Phased exit from shutdown

What is the situation to date? For starters, the estado de alarma has just been extended until 24 May with an announcement by the president to expect further extensions. Officials have instituted a four-phase relaxation period until at least the end of June, planning to lift restrictions gradually, including the right to travel within the same autonomous province. Face masks are obligatory on public transport but only recommended elsewhere, although some supermarkets won’t let you in if you don’t wear one.

President Pedro Sánchez had a hard battle to get this extension approved and only managed to get there because the autonomous governments raised their voices and demanded the right to decide independently how and when to proceed from one phase to the next, depending on the individual situation in their territory. Some islands are already in Phase 1 – we are still in Phase 0, though we enter Phase 1 on Monday. At the weekend, we will finally learn which provinces can follow suit.

Uncertainty and great concern about the economy continue to rule. Meanwhile, at least here, we can enjoy the warm weather and sunshine and breathe fresh air on the beach, albeit not taking off our shoes, going into the water or sitting down in the sand. Parks and playgrounds remain closed for the time being.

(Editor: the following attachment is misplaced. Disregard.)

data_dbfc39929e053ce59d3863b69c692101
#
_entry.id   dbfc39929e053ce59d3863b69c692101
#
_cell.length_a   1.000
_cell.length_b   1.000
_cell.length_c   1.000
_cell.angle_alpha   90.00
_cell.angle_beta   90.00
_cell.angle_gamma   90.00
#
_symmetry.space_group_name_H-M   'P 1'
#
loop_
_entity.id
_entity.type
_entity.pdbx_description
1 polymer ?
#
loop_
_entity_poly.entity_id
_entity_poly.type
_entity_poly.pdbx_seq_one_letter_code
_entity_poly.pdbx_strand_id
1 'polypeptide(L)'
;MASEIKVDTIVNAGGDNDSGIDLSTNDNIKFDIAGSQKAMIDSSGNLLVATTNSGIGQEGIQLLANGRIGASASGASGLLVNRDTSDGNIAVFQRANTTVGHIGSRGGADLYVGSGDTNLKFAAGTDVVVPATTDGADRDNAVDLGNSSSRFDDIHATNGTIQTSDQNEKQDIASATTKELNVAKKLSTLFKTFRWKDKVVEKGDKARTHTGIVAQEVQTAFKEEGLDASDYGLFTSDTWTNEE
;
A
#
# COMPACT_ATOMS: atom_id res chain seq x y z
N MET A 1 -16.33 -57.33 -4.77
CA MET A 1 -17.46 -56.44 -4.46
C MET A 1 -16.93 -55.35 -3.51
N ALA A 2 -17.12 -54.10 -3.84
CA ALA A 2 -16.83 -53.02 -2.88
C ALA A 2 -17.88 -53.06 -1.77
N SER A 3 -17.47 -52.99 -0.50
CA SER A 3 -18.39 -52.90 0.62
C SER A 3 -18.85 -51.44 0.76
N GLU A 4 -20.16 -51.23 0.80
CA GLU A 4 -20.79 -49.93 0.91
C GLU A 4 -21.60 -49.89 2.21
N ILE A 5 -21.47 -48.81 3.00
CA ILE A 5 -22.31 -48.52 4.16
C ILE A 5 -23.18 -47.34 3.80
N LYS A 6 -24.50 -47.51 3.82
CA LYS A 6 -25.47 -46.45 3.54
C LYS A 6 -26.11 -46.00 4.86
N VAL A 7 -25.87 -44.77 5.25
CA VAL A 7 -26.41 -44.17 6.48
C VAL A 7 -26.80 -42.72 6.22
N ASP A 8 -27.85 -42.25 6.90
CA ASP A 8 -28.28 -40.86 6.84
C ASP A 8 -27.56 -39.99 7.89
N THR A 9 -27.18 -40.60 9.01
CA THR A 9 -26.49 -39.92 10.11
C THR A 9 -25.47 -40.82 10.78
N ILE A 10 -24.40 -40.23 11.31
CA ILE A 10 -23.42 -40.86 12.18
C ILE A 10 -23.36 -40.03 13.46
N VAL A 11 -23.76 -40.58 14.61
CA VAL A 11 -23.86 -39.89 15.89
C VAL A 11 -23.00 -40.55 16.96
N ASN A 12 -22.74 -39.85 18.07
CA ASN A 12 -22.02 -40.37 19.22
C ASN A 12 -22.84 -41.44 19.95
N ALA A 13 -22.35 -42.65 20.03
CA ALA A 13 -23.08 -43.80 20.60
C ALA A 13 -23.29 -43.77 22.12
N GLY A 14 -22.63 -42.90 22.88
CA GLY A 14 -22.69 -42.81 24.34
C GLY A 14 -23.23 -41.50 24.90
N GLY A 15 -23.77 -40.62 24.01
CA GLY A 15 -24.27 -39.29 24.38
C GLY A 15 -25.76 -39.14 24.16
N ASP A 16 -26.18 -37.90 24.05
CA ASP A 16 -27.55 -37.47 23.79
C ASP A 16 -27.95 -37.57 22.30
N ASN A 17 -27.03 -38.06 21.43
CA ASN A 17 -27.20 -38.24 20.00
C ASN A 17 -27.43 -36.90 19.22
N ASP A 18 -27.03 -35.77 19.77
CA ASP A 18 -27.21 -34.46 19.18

Small shops like my favorite baker and butcher have struggled throughout, remaining open and providing their customers with a smile, a kind word and even merchandise they normally don’t sell like smoked salmon, milk and yoghurts so we didn’t need to stand in line at the supermarkets.

This morning when I went for the first time for a run on the beach, few people were around and everybody is keeping their distance. People are scared but show a lot more common sense than the government wants to give them credit for. I can only speak for my small neck of the woods; the situation in the big cities may be different.

One thing is certain, though. It’s not La Moncloa which exclusively rules our lives from now on but our own provincial governments which are much closer to the actual situation.

(Editor’s note: You can see more here about the latest pandemic rules and restrictions across Europe including Spain.)

About the author:

Inka Piegsa-Quischotte is an international attorney-turned-travel and lifestyle writer. She has contributed to BBC/Travel, several inflight magazines, TripSavvy (Spain) and TravelAwaits among many other publications. After several years in Turkey, she now lives on Spain’s Costa Blanca.

See more of Inka’s work here.

Read more about Spain in our Dispatches archive here.

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Inka Piegsa-Quischotte is an international attorney-turned-travel and lifestyle writer based in Spain. She has contributed to BBC/Travel, several in-flight magazines, TripSavvy (Spain) and TravelAwaits among many other publications.